Published Monday, 16 December 2013
This is director Peter Jackson's highly enjoyable middle-part of his epic trilogy of author J.R.R.Tolkien's Middle-earth masterpiece.
Thankfully for anyone with a weakened bladder, the running time second time around is significantly shorter than the overblown starter. A whopping twenty minutes shorter, which makes it better. Jackson, the first face we see in a Hitchcock style cameo, has also dispensed with all the faff and flam of the first part and cracked straight into the story after a short reprise.
"I should introduce myself, I'm Gandalf the Grey" says the mighty wizard, "I know who you are," says dwarf leader Thorin Oakenshield (Richard Armitage). For goodness sake, we all know who he is! And yes, he is played once again by the majestic Sir Ian McKellan, let's get this quest on the road...
"A quest to reclaim a homeland and slay a dragon" says the Elvenking, and so it is. The Hobbit: The Desolation of Smaug continues the adventure of the title character Bilbo Baggins as he treks with Gandalf and thirteen dwarves on an unexpected journey to reclaim the lost Dwarf Kingdom of Erebor.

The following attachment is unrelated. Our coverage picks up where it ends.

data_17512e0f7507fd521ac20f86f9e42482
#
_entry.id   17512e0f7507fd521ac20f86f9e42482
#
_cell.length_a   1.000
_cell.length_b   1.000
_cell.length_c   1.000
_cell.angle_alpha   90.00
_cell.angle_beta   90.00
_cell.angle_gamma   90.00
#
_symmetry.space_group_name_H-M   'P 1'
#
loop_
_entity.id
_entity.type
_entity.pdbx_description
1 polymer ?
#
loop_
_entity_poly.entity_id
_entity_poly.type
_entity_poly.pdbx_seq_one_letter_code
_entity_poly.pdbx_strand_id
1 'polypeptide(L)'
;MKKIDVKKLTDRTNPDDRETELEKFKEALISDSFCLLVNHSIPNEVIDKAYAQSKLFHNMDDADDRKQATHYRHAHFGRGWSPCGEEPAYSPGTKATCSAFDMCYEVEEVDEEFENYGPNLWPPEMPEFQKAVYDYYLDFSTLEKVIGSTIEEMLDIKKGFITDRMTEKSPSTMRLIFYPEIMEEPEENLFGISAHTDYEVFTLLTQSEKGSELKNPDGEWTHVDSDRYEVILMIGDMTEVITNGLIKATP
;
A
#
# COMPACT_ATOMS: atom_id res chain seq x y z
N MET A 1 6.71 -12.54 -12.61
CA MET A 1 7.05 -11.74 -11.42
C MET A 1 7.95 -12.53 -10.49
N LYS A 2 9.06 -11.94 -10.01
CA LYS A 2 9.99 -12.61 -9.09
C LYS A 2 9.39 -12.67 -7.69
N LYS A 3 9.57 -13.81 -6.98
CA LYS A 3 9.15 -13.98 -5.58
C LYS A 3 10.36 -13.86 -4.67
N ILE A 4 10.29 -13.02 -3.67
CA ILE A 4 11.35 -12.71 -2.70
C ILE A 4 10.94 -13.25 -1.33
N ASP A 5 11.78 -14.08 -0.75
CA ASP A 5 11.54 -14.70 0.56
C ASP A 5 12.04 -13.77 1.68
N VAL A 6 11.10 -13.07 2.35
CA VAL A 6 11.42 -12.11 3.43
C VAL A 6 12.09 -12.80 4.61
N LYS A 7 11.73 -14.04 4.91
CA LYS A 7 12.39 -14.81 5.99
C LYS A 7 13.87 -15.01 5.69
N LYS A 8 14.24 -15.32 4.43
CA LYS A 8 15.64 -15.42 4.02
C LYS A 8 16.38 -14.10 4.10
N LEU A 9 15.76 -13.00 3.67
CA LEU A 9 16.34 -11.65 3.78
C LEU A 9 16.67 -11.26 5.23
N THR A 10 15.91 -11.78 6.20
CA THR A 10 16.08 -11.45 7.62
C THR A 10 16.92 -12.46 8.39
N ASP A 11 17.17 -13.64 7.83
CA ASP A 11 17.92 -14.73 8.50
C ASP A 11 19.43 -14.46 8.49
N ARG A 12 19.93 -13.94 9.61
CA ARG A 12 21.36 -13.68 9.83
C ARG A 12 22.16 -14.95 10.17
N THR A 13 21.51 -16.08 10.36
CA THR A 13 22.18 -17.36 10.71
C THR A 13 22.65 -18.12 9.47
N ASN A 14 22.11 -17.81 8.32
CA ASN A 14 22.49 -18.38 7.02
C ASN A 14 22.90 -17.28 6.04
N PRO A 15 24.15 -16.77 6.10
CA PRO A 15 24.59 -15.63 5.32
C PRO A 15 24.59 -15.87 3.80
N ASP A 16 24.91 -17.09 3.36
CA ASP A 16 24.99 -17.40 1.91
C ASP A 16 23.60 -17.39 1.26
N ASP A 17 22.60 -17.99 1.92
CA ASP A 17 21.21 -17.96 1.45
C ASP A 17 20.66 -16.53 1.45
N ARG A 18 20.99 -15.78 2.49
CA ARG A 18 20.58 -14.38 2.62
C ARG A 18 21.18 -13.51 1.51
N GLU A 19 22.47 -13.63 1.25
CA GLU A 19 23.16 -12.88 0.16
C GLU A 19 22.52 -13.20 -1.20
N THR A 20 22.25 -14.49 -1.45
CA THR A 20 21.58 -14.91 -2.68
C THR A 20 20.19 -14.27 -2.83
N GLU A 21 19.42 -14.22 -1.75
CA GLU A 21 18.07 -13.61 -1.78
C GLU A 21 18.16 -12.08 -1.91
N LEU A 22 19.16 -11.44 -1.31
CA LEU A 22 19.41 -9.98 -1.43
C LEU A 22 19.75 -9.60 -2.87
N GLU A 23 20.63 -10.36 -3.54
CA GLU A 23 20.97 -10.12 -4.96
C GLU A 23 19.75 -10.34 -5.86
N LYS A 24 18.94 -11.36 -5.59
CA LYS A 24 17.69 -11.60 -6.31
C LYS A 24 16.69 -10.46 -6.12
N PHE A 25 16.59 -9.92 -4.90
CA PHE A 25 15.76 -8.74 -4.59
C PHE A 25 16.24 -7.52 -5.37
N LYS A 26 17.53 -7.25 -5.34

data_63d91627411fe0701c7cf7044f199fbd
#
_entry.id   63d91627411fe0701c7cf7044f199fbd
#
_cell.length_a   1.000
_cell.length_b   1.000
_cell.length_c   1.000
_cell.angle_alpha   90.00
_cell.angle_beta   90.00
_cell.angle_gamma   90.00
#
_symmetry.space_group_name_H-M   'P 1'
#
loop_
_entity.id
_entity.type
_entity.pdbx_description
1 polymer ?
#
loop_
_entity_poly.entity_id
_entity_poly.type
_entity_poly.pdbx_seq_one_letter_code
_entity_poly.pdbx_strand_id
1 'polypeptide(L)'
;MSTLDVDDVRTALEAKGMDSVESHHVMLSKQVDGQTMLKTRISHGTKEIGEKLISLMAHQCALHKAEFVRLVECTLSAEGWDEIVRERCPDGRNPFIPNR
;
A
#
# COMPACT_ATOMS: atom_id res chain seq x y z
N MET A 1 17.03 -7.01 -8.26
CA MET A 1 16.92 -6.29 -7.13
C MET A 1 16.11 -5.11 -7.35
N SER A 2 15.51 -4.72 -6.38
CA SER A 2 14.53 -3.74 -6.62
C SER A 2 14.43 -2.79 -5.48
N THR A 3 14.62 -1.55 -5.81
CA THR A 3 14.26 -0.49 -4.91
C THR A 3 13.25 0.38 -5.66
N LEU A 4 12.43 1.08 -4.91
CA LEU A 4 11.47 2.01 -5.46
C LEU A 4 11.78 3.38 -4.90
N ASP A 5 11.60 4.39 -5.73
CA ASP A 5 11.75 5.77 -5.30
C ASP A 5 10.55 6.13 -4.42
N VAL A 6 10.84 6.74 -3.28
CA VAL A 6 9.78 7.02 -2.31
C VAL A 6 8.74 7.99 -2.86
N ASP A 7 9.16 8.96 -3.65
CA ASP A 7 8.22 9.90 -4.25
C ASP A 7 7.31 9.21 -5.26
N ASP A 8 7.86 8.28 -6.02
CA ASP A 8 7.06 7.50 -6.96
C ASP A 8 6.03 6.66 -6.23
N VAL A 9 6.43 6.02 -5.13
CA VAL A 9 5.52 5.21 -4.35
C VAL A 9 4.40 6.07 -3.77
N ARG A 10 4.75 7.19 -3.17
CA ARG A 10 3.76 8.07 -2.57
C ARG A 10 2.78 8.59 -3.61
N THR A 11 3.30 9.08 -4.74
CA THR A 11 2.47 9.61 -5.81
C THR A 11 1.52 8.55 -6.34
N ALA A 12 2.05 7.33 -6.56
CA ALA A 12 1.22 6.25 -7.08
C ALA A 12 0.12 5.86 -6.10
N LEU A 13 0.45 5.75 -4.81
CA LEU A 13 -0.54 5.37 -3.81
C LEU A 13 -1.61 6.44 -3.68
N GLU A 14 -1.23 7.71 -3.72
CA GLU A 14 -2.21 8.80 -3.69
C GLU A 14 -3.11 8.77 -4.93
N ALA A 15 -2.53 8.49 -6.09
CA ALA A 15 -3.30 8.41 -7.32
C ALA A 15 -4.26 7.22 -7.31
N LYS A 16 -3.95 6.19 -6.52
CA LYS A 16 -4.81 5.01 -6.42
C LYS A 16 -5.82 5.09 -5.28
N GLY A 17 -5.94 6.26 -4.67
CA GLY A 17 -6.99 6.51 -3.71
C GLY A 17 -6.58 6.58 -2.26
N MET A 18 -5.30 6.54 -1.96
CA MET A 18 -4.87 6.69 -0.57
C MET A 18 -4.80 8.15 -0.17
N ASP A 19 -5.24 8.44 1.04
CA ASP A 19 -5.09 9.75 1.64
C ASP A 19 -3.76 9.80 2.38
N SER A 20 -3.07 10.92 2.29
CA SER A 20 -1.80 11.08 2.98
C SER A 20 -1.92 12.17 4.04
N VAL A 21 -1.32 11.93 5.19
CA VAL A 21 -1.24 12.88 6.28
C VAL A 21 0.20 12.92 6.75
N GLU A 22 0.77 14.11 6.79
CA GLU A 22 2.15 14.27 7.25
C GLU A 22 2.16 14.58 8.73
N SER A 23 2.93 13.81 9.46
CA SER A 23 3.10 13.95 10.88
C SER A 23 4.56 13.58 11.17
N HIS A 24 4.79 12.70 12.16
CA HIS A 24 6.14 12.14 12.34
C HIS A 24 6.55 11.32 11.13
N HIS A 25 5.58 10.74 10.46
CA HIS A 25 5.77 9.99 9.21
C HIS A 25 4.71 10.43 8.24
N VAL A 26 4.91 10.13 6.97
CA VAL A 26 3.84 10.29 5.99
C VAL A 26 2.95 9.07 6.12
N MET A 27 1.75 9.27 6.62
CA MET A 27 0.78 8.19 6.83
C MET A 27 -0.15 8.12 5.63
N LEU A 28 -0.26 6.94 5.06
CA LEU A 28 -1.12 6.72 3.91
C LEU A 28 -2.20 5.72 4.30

Along the way, they must outwit the skin-changer Beorn, defeat a swarm of giant spiders in the treacherous forest of Mirkwood, and evade the rampaging Orcs on their tail. This is exciting stuff, especially when Bilbo and the dwarves escape an Elven prison by rolling in barrels down a white water river. What follows is a wonderful white-knuckle ride that leaves you on the edge of your seat as we revel in the rapid thrills and spills of Elves battling Orcs, chasing Dwarves.
Although familiar characters return like Legolas (Orlando Bloom), this fresher adventure is boosted by new characters like the dashing Bard (Luke Evans), the red-haired Master of Laketown (Stephen Fry) and the kick-ass Tauriel (Evangeline Lilly).
But best of all is Martin Freeman as the hapless hobbit turned courageous hero, Bilbo Baggins. His easy delivery and comic touch, means that he breezes through hugely conflated set-pieces with a spring in his hairy-footed step.
Ultimately, Bilbo must face his fire-breathing nemesis, a creature more terrifying than any other, the Dragon Smaug. The casting here is clever as best friends become fatal enemies. Fans of BBC's Sherlock, where Freeman plays Dr Watson, will recognise the voice of the Dragon as none other than Holmes himself, Benedict Cumberbatch.
Enjoyable as all this is, The Desolation of Smaug is not a stand-alone film; it ends abruptly like the penultimate episode of a TV series. Does it leave us wanting more? Yes. But still that question lingers, could this trilogy not have been told more succinctly in two dramatic parts?
The Hobbit: The Desolation of Smaug (Cert 12a) opens on Friday 13th December.
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